vening gathering I last mentioned.
At the beginning I found myself incredibly out of place and awkward but dear Madeline, always so obliging with my rather pathetic public inadequacies, brought me around to each and every person there who I was not yet acquainted with an did not once leave my side. If she was called upon to dance she would immediately secure me a partner and position nearest to her. Due to this wonderful show of friendship and loyalty, I spent most of my evening on my feet and quite in a merry state.
Even more pleasing, the general approval and praise of my newest frock received put my spirits on their highest level though as the usual situation, I was no match for Madeline. She is by far, and always is, the loveliest of creatures in every regard, and this was no exception; floating about the dance floor in a gown of silk gauze in the palest of greens with ribbons of the richest gold silk. Her jet hair was adorned with pink silk flowers and the most delicate strings of pearls I had ever seen. I am of the opinion that every man in attendance fell madly in love with her the minute they laid eyes uponher.
Mr. Brennan looked his usual handsome and charming self. I previously though him unable to be more so, but was pleasantly proved otherwise. He even honored me with two dances, and was as graceful as I ever imagined him to be; and so polite and understanding of my inexperience.
However much I enjoyed myself, though, I was constantly plagued by a lingering shadow; Aunt Elizabeth was my chaperon, and trailed me like a hound, watching my every movement and hearing my every word. I scarcely had a moment's peace! Her behavior was very distracting, and I fear that she has confirmed her own suspicions in my affections of Mr. Brennan. She will find some way to shine an ill light to him if he is not to her liking, and my dear father, bless him, is perpetually at her mercy, and her hold over my dear mama no better. How Kathryn escaped her matchmaking devices remains a mystery to me still.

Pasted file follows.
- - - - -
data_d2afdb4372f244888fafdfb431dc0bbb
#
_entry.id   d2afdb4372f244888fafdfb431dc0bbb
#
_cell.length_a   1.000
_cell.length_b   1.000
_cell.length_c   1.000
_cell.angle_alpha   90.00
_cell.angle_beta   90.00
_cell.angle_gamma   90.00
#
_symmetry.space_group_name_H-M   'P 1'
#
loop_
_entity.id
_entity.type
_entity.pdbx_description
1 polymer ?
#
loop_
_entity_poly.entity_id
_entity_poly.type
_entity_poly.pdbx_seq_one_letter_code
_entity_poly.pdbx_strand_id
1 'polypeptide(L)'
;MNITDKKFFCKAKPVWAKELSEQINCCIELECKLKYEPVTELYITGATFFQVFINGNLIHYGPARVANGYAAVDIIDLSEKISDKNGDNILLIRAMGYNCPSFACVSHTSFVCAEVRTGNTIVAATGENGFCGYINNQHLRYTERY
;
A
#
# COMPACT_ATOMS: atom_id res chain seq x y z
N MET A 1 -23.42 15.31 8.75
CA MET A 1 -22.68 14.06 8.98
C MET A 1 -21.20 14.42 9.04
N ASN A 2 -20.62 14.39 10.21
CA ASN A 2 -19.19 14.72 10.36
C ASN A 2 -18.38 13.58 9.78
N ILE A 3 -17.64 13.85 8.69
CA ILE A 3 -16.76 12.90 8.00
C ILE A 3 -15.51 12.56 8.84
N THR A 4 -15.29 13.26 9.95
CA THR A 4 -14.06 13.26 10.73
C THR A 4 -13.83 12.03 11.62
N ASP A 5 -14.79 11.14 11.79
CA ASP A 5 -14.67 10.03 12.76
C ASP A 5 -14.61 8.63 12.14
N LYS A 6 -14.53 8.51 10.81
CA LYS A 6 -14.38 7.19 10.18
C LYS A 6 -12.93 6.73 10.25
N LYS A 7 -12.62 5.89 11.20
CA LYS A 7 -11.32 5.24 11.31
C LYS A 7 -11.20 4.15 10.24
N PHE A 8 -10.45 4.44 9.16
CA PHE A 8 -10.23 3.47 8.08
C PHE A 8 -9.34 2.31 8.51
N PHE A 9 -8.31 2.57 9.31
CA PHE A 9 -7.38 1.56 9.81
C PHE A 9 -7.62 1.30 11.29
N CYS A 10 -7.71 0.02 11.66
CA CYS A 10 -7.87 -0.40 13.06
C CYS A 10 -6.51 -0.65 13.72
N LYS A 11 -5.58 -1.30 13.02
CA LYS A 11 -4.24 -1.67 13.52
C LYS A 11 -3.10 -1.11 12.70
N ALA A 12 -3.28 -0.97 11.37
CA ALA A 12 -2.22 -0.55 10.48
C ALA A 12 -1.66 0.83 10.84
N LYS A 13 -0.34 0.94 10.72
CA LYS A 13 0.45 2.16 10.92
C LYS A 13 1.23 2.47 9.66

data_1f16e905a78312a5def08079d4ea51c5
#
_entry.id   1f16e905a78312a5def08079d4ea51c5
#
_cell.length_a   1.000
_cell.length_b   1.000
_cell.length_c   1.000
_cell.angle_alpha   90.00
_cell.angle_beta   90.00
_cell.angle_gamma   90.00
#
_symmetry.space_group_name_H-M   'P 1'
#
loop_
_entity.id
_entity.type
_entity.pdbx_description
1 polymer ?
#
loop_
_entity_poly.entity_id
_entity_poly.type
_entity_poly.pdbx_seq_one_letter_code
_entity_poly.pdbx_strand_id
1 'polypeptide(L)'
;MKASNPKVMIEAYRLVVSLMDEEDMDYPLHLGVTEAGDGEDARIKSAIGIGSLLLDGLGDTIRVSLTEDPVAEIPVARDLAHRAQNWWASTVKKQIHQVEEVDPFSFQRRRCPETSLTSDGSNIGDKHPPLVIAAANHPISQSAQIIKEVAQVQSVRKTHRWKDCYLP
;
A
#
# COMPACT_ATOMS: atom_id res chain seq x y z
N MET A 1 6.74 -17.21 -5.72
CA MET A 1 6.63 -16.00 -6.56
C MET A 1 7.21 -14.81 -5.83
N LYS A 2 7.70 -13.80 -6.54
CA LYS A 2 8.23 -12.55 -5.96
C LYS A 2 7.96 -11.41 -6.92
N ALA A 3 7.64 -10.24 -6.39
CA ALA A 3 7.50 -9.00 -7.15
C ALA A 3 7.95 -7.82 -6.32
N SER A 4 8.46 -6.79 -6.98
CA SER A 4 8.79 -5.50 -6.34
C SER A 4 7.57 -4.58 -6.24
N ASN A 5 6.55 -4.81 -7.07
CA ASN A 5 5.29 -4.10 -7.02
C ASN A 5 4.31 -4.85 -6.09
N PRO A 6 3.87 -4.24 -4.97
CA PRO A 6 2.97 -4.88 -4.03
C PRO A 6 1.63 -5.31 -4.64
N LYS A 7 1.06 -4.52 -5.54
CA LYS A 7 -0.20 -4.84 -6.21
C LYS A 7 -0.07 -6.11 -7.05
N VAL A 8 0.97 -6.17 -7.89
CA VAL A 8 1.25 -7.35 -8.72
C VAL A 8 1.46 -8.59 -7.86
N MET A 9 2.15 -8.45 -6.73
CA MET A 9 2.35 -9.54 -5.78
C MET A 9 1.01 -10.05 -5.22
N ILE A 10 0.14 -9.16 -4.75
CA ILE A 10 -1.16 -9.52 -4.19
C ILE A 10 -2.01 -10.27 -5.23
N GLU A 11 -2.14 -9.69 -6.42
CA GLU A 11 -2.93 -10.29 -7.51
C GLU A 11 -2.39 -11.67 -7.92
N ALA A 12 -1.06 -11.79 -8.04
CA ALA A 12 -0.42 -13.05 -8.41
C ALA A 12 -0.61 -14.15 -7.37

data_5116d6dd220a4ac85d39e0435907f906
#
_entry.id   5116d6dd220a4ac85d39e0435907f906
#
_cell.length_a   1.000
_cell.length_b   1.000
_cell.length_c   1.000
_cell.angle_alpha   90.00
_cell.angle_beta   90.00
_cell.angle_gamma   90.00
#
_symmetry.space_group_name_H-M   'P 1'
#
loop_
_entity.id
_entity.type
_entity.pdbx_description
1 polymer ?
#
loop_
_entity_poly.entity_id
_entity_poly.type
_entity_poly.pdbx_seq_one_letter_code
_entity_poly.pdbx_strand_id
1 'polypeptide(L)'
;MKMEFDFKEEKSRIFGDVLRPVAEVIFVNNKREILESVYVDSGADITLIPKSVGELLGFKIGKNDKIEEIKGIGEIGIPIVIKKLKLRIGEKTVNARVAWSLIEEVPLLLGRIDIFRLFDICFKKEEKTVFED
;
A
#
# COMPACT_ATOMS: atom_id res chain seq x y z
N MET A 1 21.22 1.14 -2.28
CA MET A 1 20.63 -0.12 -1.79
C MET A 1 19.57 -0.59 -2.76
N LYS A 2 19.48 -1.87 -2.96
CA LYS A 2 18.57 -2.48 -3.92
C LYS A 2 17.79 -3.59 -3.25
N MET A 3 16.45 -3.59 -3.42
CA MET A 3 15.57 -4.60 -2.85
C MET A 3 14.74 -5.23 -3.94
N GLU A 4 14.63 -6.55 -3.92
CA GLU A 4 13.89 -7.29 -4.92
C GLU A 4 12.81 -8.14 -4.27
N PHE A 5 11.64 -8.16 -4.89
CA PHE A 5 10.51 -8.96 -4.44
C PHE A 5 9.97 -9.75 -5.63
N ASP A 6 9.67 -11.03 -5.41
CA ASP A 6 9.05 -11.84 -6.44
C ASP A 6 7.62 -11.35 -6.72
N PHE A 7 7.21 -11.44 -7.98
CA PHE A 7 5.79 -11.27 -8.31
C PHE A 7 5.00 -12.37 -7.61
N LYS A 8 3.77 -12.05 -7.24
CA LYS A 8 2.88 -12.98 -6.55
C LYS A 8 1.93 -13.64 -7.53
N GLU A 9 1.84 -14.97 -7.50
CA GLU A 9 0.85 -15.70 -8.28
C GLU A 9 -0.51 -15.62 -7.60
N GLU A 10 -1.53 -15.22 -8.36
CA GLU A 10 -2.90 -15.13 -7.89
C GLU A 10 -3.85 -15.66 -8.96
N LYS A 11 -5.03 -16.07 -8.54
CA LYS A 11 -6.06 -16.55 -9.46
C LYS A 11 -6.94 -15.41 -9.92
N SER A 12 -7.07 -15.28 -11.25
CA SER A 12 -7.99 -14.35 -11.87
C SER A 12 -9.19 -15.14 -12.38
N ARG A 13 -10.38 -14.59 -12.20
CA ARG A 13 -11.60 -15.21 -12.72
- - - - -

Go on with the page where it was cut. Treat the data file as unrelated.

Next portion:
The sun finally broke through the prison of clouds over our humble home, and I am feeling in lighter spirits because of it. I have been able to restart my daily walks among our gardens again. I discovered a nest of ravens in our hedgerows just yesterday and am slowly gaining the trust of the lone parent. Mama more than once tried to dispose of them, claiming them to be an ill omen, but each time I have luckily usurped the servants and sent them off. I am hoping my good fortune in the matter can continue until they have fully grown and I can, in the mean time, continue my study of them without bother.
I have tried to discuss all manners of nature with Mr. Brennan, though I am sensing it is a lost cause. He is entirely disengaged with the subject, and seems to bore quickly. It is disheartening, I will admit, though I know that not every person is exactly alike in interests and temperment, and we must choose which in a person we desire most. Madeline thinks that ideal silly and depressing, but I know better than to get my hopes up too highly for perfection in a partner.